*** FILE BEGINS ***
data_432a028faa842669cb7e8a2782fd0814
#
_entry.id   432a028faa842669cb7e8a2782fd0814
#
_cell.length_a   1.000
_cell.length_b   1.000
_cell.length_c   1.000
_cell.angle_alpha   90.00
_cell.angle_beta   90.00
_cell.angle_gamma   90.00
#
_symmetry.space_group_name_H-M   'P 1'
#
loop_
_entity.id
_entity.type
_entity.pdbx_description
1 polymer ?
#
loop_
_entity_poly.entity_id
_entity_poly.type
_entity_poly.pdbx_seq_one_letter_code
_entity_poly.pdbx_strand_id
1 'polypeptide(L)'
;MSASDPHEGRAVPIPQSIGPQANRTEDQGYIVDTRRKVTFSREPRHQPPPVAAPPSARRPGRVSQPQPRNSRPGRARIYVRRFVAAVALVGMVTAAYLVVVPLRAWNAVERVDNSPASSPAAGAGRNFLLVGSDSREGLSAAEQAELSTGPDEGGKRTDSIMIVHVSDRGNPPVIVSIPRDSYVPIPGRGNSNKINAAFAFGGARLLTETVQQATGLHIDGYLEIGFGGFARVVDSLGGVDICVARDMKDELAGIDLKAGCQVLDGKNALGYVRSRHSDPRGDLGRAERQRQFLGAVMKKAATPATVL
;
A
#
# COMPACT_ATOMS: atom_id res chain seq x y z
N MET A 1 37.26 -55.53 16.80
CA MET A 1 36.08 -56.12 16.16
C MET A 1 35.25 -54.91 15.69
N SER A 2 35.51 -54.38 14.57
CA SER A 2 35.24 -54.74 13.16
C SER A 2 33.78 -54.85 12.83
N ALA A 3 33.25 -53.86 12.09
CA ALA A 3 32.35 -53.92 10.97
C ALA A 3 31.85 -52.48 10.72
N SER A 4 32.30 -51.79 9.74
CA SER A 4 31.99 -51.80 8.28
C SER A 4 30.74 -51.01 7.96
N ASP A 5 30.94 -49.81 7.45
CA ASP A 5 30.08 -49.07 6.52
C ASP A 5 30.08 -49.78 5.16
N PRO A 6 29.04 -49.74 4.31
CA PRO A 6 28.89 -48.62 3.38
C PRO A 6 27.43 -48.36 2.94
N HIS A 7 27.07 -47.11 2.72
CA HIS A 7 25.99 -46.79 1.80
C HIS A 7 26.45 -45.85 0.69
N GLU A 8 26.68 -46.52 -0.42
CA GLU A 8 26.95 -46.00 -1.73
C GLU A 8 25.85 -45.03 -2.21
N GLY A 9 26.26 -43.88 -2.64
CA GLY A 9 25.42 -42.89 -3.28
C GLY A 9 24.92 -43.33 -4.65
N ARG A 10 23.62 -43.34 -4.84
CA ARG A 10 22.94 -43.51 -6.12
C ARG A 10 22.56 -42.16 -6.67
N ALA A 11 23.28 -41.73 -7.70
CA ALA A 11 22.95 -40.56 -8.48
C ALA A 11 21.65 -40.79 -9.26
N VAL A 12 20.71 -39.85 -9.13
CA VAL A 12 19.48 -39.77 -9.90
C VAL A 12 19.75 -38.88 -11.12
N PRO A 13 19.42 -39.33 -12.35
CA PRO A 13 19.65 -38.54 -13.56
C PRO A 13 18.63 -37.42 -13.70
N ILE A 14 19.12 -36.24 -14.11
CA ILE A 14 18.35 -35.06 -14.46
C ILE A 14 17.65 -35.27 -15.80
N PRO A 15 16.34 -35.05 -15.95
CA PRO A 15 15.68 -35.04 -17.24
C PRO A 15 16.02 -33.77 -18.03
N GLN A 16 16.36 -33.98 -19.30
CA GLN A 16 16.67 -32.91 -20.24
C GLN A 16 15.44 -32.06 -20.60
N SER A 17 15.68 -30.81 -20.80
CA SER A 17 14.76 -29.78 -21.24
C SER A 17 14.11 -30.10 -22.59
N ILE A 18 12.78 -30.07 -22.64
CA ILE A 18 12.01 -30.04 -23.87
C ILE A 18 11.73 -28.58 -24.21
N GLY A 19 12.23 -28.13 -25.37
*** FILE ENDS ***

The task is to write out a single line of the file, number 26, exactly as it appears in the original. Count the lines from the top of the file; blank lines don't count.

;MSASDPHEGRAVPIPQSIGPQANRTEDQGYIVDTRRKVTFSREPRHQPPPVAAPPSARRPGRVSQPQPRNSRPGRARIYVRRFVAAVALVGMVTAAYLVVVPLRAWNAVERVDNSPASSPAAGAGRNFLLVGSDSREGLSAAEQAELSTGPDEGGKRTDSIMIVHVSDRGNPPVIVSIPRDSYVPIPGRGNSNKINAAFAFGGARLLTETVQQATGLHIDGYLEIGFGGFARVVDSLGGVDICVARDMKDELAGIDLKAGCQVLDGKNALGYVRSRHSDPRGDLGRAERQRQFLGAVMKKAATPATVL